You also might be interested in
Our goal in this C Major scale lesson block is to play the C scale in P1 in alpha-tone order. To do this, we will first play a linear version on string 2, then on string 5, then use equivalents to stack them up in P1. We played a linear version of a scale in the E Major scale lesson in Base.
C Major Scale • Linear on String 2As with the E Major scale on string 1, make some position decisions. Train for 1 minute. Then jam with the sonic content for 1 minute. That's 2 minutes.
Basic mods include GMaj7, G7, Gm11, Gm, Gsus9, G9.
A mode is a scale. A scale which produces a distinct and recognizable sound. We can 'create' them in different ways. One way is to think in terms of a parent key; from where it can be derived. Another is to use a common shell and add tones. Even another is to use paralleling.
- Modes are portable. We can use any where they fit [even outside their key center], and also think in different ways to organize them and apply them to the fretboard.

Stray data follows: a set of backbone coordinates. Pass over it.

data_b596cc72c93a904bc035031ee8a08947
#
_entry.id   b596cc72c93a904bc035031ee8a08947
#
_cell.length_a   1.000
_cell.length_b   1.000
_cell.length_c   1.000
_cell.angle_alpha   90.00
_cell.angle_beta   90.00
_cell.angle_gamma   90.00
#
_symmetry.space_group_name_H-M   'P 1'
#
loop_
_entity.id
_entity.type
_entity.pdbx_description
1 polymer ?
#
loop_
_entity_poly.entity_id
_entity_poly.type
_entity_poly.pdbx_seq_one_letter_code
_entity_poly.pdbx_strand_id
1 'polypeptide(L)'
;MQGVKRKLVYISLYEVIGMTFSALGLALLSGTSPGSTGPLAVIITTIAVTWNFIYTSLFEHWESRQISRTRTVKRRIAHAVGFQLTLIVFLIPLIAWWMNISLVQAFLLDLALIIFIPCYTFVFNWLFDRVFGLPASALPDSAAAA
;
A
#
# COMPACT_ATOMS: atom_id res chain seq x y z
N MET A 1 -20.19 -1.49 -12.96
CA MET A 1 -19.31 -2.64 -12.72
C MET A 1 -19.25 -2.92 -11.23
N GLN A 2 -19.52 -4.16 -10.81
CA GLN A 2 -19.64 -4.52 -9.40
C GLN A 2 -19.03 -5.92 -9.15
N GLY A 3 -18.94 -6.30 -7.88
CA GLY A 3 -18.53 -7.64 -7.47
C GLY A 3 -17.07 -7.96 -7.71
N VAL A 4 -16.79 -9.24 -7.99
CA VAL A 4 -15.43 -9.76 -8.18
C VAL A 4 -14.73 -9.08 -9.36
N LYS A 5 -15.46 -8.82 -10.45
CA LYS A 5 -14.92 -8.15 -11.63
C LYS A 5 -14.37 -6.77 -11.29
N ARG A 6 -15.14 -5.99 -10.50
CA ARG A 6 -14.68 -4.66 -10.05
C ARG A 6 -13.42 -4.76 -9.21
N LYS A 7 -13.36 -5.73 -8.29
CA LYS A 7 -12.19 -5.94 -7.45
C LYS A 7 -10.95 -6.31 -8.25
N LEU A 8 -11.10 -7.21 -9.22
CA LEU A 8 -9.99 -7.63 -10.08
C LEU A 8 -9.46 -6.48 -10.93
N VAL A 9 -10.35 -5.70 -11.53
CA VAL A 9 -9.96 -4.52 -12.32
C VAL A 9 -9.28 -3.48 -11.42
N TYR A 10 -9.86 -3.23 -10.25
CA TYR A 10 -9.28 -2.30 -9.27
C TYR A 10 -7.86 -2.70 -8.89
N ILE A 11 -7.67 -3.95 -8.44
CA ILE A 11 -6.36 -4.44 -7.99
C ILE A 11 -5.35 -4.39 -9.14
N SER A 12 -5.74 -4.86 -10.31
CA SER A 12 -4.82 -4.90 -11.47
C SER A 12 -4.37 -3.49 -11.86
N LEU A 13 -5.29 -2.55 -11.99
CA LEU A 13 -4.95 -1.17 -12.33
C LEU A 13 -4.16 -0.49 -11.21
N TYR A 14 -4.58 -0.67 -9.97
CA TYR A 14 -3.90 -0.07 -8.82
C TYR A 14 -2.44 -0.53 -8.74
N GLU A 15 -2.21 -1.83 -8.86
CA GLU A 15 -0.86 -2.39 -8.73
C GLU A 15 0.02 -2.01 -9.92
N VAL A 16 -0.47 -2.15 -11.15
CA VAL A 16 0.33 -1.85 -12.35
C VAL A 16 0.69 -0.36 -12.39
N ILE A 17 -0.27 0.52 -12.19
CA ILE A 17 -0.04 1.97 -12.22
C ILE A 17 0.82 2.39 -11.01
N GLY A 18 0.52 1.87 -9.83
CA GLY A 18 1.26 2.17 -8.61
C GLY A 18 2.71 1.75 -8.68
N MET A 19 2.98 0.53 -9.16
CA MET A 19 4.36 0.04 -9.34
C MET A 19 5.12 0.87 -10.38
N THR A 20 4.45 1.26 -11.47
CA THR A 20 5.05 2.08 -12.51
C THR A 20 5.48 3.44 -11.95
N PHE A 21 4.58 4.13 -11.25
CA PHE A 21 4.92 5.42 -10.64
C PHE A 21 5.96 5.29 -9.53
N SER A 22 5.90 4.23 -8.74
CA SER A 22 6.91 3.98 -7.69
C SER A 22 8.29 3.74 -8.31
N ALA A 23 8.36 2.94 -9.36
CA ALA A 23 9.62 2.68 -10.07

- We can play music [a song] that is based in a mode other than Major (or typical minor). Songs can be based in D Dorian, etc.
- The number of tones in a scale is the number of modes it can produce [7 tone scales mean that there are 7 modes - each tone can be a 'starting point']. So, the minimum number of names that a scale can have is the same as the number of tones in the scale. If a scale has 7 tones, it has a minimum of 7 names [just as the pentatonic has minimum of 5 names]. Sometimes, scales have more than one name [C Major is C Ionian - same thing, two names].
- Mode names follow Greek tribal names (not necessarily that each tribe played the mode as its trademark sound). They are Ionian, Dorian, Phrygian, Lydian, Mixolydian, Aeolian, and Locrian.